Robin Le Breton and his wife, Binka, are well accustomed with the notion of ‘sustainable development’. They are Directors of a Research Center in a little town called Rosário da Limeira, in the south-east of the state of Minas Gerais.
I spent a month working with Robin and Binka in January this year, within the beautiful Brazilian Atlantic Rainforest, known locally as the Mata Atlântica and every day since my thoughts around the subject of what can be considered sustainable have dramatically changed. The environment in which they live is typical of many others throughout this breathtaking forest, degraded through the development of agriculture to meet the country and the world’s needs for coffee, amongst other things.
Their research focuses on two things: sustainable land management technology to ensure the future of this forest and its people and the development of alternative products from the forest’s land that can generate income for them and provide an incentive for forest conservation in Brazil.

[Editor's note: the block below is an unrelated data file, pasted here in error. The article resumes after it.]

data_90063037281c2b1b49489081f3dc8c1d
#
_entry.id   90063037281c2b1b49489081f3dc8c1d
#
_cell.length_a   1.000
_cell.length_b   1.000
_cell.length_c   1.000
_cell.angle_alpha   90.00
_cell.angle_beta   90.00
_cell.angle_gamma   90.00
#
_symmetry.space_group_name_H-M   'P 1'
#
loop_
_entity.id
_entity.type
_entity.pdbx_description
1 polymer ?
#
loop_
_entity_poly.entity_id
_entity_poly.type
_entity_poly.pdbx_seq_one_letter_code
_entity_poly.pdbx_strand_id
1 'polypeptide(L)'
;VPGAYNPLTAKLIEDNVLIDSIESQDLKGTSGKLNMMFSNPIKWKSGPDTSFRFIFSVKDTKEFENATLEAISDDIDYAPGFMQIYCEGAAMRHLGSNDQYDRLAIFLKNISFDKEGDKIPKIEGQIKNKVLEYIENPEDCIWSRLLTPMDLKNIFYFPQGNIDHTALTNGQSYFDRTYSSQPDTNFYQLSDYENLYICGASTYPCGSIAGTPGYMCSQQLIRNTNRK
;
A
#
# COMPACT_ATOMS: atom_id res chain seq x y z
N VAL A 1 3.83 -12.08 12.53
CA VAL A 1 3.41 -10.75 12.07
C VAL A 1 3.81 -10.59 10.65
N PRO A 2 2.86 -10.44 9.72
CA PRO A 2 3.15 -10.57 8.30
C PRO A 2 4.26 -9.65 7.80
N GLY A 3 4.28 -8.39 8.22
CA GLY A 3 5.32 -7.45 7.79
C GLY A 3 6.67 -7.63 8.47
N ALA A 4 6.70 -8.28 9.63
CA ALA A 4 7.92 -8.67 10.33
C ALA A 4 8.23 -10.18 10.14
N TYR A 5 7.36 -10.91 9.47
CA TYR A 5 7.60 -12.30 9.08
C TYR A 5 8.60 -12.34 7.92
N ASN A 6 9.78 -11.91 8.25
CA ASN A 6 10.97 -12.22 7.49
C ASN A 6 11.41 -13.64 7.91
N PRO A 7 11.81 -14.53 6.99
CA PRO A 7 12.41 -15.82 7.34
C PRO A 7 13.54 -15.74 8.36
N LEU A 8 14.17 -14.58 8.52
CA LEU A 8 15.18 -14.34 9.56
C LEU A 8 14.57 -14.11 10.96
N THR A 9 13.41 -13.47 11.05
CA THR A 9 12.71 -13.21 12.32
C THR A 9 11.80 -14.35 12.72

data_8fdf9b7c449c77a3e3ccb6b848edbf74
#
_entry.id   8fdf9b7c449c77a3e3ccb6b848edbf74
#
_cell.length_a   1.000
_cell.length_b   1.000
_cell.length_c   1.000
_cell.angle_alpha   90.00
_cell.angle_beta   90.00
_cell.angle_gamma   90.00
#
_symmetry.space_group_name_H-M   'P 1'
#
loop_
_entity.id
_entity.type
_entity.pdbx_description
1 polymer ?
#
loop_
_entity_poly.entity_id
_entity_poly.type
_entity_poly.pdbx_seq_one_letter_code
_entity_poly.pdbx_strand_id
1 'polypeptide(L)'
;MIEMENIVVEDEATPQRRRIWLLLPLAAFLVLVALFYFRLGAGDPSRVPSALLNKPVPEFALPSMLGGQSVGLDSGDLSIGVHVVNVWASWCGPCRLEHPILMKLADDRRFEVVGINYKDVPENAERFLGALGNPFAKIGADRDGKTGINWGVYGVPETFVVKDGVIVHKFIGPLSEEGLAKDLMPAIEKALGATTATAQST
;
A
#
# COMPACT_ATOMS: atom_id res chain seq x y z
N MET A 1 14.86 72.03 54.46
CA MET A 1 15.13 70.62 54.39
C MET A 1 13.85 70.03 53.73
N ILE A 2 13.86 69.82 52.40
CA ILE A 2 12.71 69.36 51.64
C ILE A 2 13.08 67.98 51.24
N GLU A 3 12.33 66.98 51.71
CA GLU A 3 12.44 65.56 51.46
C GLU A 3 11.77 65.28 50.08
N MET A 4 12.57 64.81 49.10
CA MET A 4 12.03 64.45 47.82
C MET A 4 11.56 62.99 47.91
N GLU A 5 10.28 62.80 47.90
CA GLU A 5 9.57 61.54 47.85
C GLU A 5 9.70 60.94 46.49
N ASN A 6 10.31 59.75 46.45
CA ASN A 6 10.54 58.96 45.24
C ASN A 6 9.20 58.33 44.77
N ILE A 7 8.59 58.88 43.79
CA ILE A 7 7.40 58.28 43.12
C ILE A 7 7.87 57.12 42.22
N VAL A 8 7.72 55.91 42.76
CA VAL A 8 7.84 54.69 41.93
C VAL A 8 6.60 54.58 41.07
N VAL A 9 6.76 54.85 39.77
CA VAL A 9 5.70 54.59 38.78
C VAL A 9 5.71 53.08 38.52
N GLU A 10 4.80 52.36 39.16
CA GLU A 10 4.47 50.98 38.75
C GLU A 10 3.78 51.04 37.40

The Belo Monte dam does not directly impact upon the Atlantic rainforest, but the whole subject does give rise to questions regarding the sustainability of this form of generating electricity and I wanted to know what this incredible couple, who have devoted the last 10 years of their life working to protect what is left of the Atlantic think about hydroelectricity.
Do they feel that it is sustainable? Or, is it an example of a positive idea born out of needing to do things in a different way, which hasn’t been thought through thoroughly enough. Or are there wider implications, considering the project is being driven by the Brazilian Government.
I also wanted to know what he thought the impact of climate change would be upon the long term future of the dams, considering our unpredictable climate and the predicted population rise anticipated for the years to come. The Intergovernmental Panel on Climate Change (IPCC) has predicted a devastating range of impacts from climate change upon Brazil, including an increase in the intensity and number of extreme weather events. The region’s huge geographical diversity means that patterns of vulnerability to climate change are extremely varied, which admittedly also makes modeling difficult, but the possibility of less rain can’t be ruled out and would affect Brazil’s capability to generate electricity via hydropower and would also impact supplies of drinking water compared with demand. Will all the destruction planned for the short-term prove to be a waste in the long-term?